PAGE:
By Aaron Bauer

June 1940 was a dark time in human history. After the conquest of Poland in October 1939, Hitler unleashed his armies on Western Europe in the spring of 1940. Denmark and Norway fell quickly, Belgium was overrun, and by early June, France was near total collapse. On June 10th, Italy entered the war on Germany’s side, declaring war on its former allies France and Britain. That same day, President Franklin Delano Roosevelt FDR at UVAwas scheduled to address the graduating class at the University of Virginia. He used the opportunity to comment on the events transpiring across the Atlantic. Roosevelt condemned Italy’s aggression as a stab in the back, and spoke of the dangers of a world dominated by the brutal fascism of Hitler and Mussolini. Going a step further, the president declared that the U.S. would “extend to the opponents of force the material resources of this nation; and, at the same time, we will harness and speed up the use of those resources in order that we ourselves in the Americas may have equipment and training equal to the task of any emergency and every defense.”

To most Americans today, Roosevelt’s statement would seem natural, expected even, in the face of unprovoked aggression. Yet, the profound isolationism that followed the utter implosion of Woodrow Wilson’s internationalist vision in 1919 still dominated U.S. politics in 1940. From 1920 onwards, the financial heft of Wall Street and the material resources of a continent ensured America’s place as an economic giant, but disengagement and disinterest were the order of the day when it came to global affairs. Throughout the next two decades, both the American people and their government saw events beyond the nation’s shores as none of their concern. Congress translated this sentiment into law in the form of immigration restrictions, tariffs, and even repeated proposals for a constitutional amendment requiring a popular referendum for any declaration of war. As totalitarian wars of conquest raged in Europe and Asia, Roosevelt had to contend with a dominant political faction at home who believed taking sides the height of folly.

In his June 10 address, Roosevelt met the isolationists head on:

Some indeed still hold to the now somewhat obvious delusion that we of the United States can safely permit the United States to become a lone island, a lone island in a world dominated by the philosophy of force.

Such an island may be the dream of those who still talk and vote as isolationists. Such an island represents to me and to the overwhelming majority of Americans today a helpless nightmare of a people without freedom—the nightmare of a people lodged in prison, handcuffed, hungry, and fed through the bars from day to day by the contemptuous, unpitying masters of other continents.

Leading isolationists of both parties fired right back. Roosevelt’s pronouncements were “nothing but dangerous adventurism” in the opinion of North Dakota Republican Gerald Nye. Massachusetts Democrat David Walsh decried the idea of sending armaments overseas to aid those fighting Hitler: “I do not want our forces deprived of one gun, or one bomb or one ship which can aid that American boy whom you and I may someday have to draft.” Aviation celebrity and arch isolationist Charles Lindbergh derided the June 10 speech as “defense hysteria” and argued that foreign invasion was only a threat if “the American people bring it on through their own quarreling and meddling with affairs abroad.”

This was not the first time Roosevelt and isolationists had come to rhetorical blows. When Japan began its bloody conquest of China in 1937, Roosevelt called for a “quarantine” of aggressor nations. Isolationists in Congress responded by threatening impeachment. Realizing the strength of the opposition, Roosevelt resolved to take an incremental approach. The president was very conscious of the risk in getting too far ahead of public opinion. As he put it to an aide, “It’s a terrible thing to look over your shoulder when you are trying to lead—and find no one there.”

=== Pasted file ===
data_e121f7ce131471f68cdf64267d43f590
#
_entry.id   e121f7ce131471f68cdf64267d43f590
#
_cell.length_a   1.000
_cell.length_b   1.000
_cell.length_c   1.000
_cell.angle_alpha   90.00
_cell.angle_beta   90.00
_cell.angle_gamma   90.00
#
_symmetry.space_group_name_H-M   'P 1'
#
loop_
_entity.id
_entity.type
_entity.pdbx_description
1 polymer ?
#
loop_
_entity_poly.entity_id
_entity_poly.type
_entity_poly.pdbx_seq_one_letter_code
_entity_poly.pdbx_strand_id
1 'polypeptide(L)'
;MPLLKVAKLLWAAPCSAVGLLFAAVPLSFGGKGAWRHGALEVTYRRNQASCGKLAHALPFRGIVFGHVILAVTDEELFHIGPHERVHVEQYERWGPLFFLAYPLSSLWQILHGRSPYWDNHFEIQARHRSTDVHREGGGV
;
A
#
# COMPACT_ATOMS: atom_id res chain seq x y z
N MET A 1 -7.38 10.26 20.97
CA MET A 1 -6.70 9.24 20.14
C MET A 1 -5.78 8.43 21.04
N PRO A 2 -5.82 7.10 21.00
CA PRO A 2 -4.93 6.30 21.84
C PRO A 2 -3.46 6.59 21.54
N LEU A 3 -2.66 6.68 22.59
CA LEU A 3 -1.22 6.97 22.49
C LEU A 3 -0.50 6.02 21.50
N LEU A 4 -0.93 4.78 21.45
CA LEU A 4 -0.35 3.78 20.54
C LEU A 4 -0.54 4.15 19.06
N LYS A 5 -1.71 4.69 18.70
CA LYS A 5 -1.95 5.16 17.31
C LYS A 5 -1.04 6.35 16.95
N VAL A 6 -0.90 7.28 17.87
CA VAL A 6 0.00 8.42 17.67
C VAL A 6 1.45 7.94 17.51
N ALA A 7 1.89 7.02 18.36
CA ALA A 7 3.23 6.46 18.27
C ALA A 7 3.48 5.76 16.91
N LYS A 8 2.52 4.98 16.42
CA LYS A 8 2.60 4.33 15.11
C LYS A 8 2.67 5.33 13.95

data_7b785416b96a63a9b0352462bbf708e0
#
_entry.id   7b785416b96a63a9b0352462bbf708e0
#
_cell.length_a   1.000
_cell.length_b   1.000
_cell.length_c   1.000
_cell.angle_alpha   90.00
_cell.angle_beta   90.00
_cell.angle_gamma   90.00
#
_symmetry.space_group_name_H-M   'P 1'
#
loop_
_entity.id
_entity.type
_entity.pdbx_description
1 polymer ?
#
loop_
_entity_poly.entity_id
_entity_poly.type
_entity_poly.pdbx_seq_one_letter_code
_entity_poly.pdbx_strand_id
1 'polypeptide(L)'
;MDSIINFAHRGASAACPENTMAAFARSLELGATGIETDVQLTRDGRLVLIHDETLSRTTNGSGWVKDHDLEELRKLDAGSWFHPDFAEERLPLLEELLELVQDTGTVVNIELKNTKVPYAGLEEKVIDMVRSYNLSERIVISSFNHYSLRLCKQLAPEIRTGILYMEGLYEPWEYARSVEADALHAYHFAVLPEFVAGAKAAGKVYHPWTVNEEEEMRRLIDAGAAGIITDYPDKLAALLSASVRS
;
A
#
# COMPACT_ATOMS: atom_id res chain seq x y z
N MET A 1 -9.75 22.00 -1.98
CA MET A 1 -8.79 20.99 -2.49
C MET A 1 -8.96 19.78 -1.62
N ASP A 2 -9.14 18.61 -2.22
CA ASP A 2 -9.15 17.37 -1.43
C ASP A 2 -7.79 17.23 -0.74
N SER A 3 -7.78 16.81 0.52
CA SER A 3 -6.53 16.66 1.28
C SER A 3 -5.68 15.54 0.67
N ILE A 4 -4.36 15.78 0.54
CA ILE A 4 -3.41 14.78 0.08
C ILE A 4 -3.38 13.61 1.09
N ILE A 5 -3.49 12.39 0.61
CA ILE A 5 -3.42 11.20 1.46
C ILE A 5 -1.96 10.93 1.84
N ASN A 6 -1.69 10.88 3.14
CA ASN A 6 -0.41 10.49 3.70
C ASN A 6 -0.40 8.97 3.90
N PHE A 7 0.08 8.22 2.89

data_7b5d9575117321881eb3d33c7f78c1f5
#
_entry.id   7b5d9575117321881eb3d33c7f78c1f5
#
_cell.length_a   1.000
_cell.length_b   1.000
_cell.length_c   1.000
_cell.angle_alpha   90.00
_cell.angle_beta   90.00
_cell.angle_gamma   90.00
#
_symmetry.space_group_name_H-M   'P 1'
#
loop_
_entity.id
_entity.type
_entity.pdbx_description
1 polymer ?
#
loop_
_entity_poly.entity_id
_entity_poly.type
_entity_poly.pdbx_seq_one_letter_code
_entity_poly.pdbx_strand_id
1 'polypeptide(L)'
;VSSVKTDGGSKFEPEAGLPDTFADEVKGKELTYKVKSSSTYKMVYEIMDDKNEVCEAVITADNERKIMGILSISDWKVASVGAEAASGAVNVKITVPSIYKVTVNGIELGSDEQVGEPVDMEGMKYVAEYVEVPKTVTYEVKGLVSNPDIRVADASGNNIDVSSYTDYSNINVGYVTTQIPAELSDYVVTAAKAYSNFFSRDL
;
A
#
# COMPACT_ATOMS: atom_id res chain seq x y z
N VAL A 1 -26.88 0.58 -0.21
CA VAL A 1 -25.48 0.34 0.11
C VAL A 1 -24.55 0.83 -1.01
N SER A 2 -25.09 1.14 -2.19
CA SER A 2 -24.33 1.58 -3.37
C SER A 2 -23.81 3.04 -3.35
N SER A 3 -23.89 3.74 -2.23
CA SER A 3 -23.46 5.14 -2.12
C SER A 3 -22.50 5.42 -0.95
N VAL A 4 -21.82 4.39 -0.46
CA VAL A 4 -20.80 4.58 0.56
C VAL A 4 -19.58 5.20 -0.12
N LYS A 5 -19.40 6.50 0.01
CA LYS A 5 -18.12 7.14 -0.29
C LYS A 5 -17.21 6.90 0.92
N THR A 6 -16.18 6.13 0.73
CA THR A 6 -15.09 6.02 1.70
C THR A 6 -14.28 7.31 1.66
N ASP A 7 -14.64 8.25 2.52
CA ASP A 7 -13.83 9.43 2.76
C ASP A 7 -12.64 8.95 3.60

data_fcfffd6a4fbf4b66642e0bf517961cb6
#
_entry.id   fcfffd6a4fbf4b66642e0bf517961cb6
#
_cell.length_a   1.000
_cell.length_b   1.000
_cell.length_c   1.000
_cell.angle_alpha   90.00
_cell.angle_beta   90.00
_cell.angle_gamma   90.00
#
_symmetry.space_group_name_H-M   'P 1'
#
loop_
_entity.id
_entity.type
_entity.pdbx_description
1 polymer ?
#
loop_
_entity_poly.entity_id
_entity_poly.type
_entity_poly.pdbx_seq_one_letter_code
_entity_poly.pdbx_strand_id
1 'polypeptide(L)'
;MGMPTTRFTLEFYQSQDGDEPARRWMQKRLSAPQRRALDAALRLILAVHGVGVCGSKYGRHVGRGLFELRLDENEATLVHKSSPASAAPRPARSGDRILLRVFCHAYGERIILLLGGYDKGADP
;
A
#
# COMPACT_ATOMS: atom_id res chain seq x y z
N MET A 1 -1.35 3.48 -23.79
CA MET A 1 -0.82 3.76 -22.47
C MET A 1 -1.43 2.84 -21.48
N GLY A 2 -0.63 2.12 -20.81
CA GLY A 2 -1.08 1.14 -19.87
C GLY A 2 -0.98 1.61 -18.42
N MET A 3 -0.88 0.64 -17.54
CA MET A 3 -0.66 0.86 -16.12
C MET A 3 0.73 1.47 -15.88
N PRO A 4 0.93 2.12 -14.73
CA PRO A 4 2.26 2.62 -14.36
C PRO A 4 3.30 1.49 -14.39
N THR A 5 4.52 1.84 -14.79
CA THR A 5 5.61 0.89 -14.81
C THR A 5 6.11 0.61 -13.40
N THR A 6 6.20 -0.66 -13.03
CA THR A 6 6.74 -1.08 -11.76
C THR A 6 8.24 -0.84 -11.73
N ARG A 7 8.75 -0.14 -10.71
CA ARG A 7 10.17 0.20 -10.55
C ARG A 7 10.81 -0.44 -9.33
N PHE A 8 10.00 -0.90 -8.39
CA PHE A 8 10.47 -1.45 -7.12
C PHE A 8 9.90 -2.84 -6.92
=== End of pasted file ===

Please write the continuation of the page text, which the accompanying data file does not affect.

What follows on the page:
Despite the challenges, by mid-1940 Roosevelt’s incremental strategy had begun to show signs of life. Though the overwhelming majority of the public continued to oppose direct involvement in the war, polls showed two-thirds now supported some kind of aid to Britain. Mainstream newspaper editors, who enjoyed far more influence in 1940 than the print media of 2018, came around and began to advocate for sending aid. Dr. Seuss, who in the war years drew political cartoons for the New York paper PM, mocked Republican isolationists as half-elephant/half-ostrich creature with its head in the sand (the GOPstrich). As Americans bickered and dawdled, the war in Europe was going from badchurchill june to worse. The French surrender on June 22nd left Britain as the sole nation still in the fight against Hitler. German aircraft pounded British cities and there were fears of an imminent German invasion of the British Isles. The new British Prime Minister Winston Churchill believed that getting America into the war was his country’s only hope for victory. In a defiant speech to the House of Commons that June, he promised that Britain would fight on “until, in God’s good time, the New World, with all its power and might, steps forth to the rescue and the liberation of the old.”

In the face of the crisis, Roosevelt knew he must act decisively. The U.S. desperately needed to build up its army, which at the beginning of 1940 was approximately one twentieth the size of Germany’s and armed with weapons decades out of date. By the end of World War I, America had fielded the fourth largest army in the world. Between post-war disarmament and an isolationist Congress opposed to military spending and determined to shut down weapons manufacturers, the U.S. army had slid to eighteenth by 1939, just ahead of the Portuguese. To give the U.S. the time it needed to rearm, Britain had to be kept in the war. Further complicating matters, 1940 was a presidential election year, and Roosevelt had to undertake all this while running for reelection to an unprecedented third term. It would take every bit of his considerable political skill to see it done.